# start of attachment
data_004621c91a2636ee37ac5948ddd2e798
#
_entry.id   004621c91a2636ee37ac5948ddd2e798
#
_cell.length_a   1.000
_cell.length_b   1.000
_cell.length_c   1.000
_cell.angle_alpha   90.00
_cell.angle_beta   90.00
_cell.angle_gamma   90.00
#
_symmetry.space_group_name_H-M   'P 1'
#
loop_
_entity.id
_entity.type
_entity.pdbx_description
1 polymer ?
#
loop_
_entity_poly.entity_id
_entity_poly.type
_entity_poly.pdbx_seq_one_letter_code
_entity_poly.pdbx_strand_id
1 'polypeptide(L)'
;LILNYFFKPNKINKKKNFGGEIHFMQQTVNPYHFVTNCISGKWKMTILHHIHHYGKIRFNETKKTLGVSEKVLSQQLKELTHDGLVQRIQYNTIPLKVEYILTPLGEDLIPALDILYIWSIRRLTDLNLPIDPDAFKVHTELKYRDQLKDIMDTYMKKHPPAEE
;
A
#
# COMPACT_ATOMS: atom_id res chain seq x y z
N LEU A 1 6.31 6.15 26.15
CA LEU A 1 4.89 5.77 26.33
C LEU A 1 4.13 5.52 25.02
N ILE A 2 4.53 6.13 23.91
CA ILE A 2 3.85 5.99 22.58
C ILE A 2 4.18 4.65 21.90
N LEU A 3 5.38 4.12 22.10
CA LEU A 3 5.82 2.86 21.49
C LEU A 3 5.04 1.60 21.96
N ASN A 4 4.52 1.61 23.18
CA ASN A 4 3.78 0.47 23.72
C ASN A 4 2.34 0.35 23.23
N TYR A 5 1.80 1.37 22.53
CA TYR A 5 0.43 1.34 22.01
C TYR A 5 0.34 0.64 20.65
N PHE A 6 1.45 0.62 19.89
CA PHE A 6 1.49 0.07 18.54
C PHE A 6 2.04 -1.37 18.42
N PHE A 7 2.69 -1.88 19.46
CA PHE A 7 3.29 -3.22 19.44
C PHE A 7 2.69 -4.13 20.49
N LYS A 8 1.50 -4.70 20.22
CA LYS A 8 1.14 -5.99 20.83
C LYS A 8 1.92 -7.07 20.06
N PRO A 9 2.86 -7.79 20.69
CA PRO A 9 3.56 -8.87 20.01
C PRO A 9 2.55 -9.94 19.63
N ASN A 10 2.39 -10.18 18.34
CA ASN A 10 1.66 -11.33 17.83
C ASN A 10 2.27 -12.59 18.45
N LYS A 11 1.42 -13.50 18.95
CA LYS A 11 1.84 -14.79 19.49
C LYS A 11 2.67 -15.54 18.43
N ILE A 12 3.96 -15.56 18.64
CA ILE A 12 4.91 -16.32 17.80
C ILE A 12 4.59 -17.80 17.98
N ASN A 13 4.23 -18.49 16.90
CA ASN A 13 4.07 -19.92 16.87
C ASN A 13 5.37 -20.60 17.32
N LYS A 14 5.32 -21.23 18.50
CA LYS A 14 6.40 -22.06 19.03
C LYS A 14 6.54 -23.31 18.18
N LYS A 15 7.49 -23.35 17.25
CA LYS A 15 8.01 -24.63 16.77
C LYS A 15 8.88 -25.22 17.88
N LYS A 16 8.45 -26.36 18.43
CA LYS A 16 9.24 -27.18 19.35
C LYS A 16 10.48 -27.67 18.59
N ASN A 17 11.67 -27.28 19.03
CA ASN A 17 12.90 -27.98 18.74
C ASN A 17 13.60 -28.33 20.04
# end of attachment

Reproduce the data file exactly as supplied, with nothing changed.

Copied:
data_004621c91a2636ee37ac5948ddd2e798
#
_entry.id   004621c91a2636ee37ac5948ddd2e798
#
_cell.length_a   1.000
_cell.length_b   1.000
_cell.length_c   1.000
_cell.angle_alpha   90.00
_cell.angle_beta   90.00
_cell.angle_gamma   90.00
#
_symmetry.space_group_name_H-M   'P 1'
#
loop_
_entity.id
_entity.type
_entity.pdbx_description
1 polymer ?
#
loop_
_entity_poly.entity_id
_entity_poly.type
_entity_poly.pdbx_seq_one_letter_code
_entity_poly.pdbx_strand_id
1 'polypeptide(L)'
;LILNYFFKPNKINKKKNFGGEIHFMQQTVNPYHFVTNCISGKWKMTILHHIHHYGKIRFNETKKTLGVSEKVLSQQLKELTHDGLVQRIQYNTIPLKVEYILTPLGEDLIPALDILYIWSIRRLTDLNLPIDPDAFKVHTELKYRDQLKDIMDTYMKKHPPAEE
;
A
#
# COMPACT_ATOMS: atom_id res chain seq x y z
N LEU A 1 6.31 6.15 26.15
CA LEU A 1 4.89 5.77 26.33
C LEU A 1 4.13 5.52 25.02
N ILE A 2 4.53 6.13 23.91
CA ILE A 2 3.85 5.99 22.58
C ILE A 2 4.18 4.65 21.90
N LEU A 3 5.38 4.12 22.10
CA LEU A 3 5.82 2.86 21.49
C LEU A 3 5.04 1.60 21.96
N ASN A 4 4.52 1.61 23.18
CA ASN A 4 3.78 0.47 23.72
C ASN A 4 2.34 0.35 23.23
N TYR A 5 1.80 1.37 22.53
CA TYR A 5 0.43 1.34 22.01
C TYR A 5 0.34 0.64 20.65
N PHE A 6 1.45 0.62 19.89
CA PHE A 6 1.49 0.07 18.54
C PHE A 6 2.04 -1.37 18.42
N PHE A 7 2.69 -1.88 19.46
CA PHE A 7 3.29 -3.22 19.44
C PHE A 7 2.69 -4.13 20.49
N LYS A 8 1.50 -4.70 20.22
CA LYS A 8 1.14 -5.99 20.83
C LYS A 8 1.92 -7.07 20.06
N PRO A 9 2.86 -7.79 20.69
CA PRO A 9 3.56 -8.87 20.01
C PRO A 9 2.55 -9.94 19.63
N ASN A 10 2.39 -10.18 18.34
CA ASN A 10 1.66 -11.33 17.83
C ASN A 10 2.27 -12.59 18.45
N LYS A 11 1.42 -13.50 18.95
CA LYS A 11 1.84 -14.79 19.49
C LYS A 11 2.67 -15.54 18.43
N ILE A 12 3.96 -15.56 18.64
CA ILE A 12 4.91 -16.32 17.80
C ILE A 12 4.59 -17.80 17.98
N ASN A 13 4.23 -18.49 16.90
CA ASN A 13 4.07 -19.92 16.87
C ASN A 13 5.37 -20.60 17.32
N LYS A 14 5.32 -21.23 18.50
CA LYS A 14 6.40 -22.06 19.03
C LYS A 14 6.54 -23.31 18.18
N LYS A 15 7.49 -23.35 17.25
CA LYS A 15 8.01 -24.63 16.77
C LYS A 15 8.88 -25.22 17.88
N LYS A 16 8.45 -26.36 18.43
CA LYS A 16 9.24 -27.18 19.35
C LYS A 16 10.48 -27.67 18.59
N ASN A 17 11.67 -27.28 19.03
CA ASN A 17 12.90 -27.98 18.74
C ASN A 17 13.60 -28.33 20.04